The Neosho Police Department is cracking down on speeding in school zones.
Police Chief Dave McCracken said the department is beginning an enforcement campaign in an effort to slow down traffic around Neosho schools.
"We observed some and had some citizens give us some complaints about speeding, and other traffic problems in the school zones," McCracken said. "We got to looking at it a little closer and realized that we need to give it our full attention for awhile."
The speed limit in Neosho school zones is 15 mph, and 25 mph on city streets, unless otherwise posted.
However, McCracken said after a recent focus on school zones, it was determined motorists are moving faster than allowed through the marked areas.
"We did some sample enforcement in some of the zones and found that the average speed level was too high," McCracken said.
In a recent one-week span, 18 motorists received tickets for speeding through a school zone, according to a city press release.
McCracken said the Neosho Police Department has had some concentrations in the area of Carver Elementary, on Norway Road, the Neosho Middle School, on Hale McGinty Drive, and the Neosho High School, at the Neosho Boulevard and Hill Street.
McCracken said the enforcement campaign is an example of a service made possible by the continued growth in the Neosho Police Department.
After the city's financial situation forced drastic cuts to the Neosho Police Department in 2010, the department has begun filling those empty positions, and is now up to 18 officers, with two additional positions open to hire.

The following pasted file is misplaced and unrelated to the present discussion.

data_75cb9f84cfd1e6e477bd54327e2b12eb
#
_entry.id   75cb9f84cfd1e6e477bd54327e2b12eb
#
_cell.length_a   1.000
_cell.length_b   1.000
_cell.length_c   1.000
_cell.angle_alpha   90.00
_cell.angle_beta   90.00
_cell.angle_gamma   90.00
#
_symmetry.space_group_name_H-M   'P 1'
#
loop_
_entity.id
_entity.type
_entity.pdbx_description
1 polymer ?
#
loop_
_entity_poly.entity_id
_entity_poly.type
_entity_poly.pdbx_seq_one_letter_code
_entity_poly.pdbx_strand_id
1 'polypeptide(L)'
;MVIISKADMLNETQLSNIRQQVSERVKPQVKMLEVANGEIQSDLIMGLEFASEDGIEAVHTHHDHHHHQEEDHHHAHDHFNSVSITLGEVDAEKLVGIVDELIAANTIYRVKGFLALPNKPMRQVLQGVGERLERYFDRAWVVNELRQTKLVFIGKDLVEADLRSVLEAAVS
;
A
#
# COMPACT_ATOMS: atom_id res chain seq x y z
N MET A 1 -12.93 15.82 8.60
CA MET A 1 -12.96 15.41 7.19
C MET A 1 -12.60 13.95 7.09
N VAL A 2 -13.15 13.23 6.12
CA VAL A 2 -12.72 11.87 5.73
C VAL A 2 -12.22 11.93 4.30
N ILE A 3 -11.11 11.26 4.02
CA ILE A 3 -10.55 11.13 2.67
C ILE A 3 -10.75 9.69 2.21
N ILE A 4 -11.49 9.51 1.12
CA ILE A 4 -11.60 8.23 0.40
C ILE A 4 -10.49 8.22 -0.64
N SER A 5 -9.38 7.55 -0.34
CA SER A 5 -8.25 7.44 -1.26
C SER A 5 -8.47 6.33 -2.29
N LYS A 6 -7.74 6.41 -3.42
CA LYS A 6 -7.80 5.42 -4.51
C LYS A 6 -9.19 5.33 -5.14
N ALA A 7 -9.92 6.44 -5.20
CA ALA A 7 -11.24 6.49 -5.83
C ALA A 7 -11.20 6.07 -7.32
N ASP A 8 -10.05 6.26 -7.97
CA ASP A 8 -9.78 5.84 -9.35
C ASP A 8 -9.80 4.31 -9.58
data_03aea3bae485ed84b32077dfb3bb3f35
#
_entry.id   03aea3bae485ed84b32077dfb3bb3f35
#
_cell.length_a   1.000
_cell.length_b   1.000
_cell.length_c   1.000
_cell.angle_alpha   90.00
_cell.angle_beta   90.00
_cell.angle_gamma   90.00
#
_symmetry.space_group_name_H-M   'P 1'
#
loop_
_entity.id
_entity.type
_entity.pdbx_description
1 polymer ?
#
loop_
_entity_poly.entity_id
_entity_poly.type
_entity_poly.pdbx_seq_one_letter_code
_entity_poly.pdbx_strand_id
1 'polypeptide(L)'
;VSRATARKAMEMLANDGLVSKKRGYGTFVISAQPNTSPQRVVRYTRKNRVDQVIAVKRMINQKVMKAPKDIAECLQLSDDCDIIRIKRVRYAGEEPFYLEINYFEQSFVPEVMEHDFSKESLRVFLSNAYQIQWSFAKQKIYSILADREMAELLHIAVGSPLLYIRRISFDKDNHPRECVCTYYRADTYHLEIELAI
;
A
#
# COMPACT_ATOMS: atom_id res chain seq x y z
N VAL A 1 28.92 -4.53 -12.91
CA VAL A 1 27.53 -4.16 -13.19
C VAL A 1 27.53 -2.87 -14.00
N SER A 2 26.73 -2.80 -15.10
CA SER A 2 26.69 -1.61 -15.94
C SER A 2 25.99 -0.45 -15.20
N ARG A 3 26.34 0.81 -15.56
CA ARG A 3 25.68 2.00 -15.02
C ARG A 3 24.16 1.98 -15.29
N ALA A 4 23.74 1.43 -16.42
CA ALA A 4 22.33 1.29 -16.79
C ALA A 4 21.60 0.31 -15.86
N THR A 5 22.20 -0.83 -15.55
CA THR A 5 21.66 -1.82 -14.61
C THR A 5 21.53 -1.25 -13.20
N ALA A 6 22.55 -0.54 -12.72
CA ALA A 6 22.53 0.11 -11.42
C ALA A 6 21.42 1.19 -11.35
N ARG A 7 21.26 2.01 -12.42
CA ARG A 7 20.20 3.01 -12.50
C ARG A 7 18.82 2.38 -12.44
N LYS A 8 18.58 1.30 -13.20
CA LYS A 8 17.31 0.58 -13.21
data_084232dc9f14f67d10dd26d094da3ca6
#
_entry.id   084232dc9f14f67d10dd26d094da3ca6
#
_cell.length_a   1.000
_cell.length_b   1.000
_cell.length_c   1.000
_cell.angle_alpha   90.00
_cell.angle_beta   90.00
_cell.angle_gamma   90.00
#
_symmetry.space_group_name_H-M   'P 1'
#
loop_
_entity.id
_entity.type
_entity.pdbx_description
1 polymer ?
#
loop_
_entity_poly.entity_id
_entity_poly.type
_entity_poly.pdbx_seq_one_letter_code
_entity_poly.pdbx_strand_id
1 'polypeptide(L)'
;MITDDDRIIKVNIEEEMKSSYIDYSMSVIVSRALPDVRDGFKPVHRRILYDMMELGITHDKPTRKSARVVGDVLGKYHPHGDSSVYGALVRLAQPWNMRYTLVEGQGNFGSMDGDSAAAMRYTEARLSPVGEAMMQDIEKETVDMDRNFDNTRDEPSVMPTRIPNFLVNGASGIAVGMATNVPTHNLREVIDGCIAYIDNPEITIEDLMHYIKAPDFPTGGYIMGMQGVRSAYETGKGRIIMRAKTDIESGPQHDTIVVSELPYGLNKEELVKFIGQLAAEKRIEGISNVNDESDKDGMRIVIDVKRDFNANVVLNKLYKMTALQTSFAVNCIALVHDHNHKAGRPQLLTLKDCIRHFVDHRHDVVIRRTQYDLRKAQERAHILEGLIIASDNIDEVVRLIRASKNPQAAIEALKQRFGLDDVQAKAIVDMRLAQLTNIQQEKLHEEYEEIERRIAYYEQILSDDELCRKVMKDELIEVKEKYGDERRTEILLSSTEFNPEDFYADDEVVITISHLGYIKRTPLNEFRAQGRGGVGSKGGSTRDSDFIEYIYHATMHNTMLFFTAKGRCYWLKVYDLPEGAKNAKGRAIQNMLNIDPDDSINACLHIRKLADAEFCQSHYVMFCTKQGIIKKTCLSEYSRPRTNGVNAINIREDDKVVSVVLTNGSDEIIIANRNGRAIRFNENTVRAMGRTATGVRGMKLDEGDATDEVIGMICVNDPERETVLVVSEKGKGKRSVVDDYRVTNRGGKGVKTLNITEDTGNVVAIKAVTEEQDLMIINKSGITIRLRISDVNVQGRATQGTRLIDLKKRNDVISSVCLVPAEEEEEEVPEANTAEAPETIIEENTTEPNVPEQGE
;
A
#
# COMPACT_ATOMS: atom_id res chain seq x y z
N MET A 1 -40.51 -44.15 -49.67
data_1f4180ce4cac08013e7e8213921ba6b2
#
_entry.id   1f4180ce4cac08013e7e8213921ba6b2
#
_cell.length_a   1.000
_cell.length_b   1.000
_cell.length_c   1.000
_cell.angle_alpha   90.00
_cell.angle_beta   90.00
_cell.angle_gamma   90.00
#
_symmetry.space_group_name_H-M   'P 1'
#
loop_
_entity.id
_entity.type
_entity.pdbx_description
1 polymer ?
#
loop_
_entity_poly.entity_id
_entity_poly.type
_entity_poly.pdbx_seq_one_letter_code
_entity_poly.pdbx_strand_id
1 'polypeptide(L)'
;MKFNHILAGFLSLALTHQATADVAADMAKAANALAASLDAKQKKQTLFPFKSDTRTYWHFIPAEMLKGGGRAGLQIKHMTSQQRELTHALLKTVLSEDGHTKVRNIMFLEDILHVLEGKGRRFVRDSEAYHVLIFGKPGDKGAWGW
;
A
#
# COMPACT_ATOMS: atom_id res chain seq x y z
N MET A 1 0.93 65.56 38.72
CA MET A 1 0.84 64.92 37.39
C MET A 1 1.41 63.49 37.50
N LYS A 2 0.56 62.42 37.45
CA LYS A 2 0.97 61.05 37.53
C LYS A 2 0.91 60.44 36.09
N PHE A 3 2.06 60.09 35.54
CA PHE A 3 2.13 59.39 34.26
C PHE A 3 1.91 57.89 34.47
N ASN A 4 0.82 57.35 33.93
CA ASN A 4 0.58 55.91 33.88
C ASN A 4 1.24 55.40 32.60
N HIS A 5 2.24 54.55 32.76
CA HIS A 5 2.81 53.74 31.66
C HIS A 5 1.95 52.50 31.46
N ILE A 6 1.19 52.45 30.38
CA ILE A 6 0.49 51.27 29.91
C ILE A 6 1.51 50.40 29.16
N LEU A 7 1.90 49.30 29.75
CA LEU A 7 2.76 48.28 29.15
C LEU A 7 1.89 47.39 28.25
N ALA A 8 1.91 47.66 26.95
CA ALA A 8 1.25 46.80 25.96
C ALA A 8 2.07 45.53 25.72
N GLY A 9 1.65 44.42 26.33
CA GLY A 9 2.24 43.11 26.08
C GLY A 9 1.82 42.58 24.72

"This is something that we're able to do now a lot more easily than we could've done just six months ago," McCracken said. "We've got to get the proper service to the people and to do that we need to be aware of the issues out in the community."
He said the school zone enforcement came in response to citizen complaints, and noted the importance of community members bringing problems such as the school zone traffic issues to the attention of the Neosho Police Department.
He said this particular problem is one that Neosho citizens can also help to fix, by simply slowing down and obeying traffic signs.
"The citizens of the area can work with us to solve this problem with not a lot of enforcement having to be made," he said.
As motorists can expect to see more police presence near the school zones, those speeding should also expect to potentially pay a higher fine if ticketed in the school zone.
According to a city release, by state law, traffic violations within a school zone can carry a heavier fine than those on other roadways.
McCracken said officers will handle each stop individually, and either a warning or ticket will be given as the situation calls for.
Page 2 of 2 - What is important, McCracken said, is keeping the school zones safe for children.
"We just want to get the word out to everybody to remember that school is in session and these zones are going to be enforced," McCracken said. "Just use caution."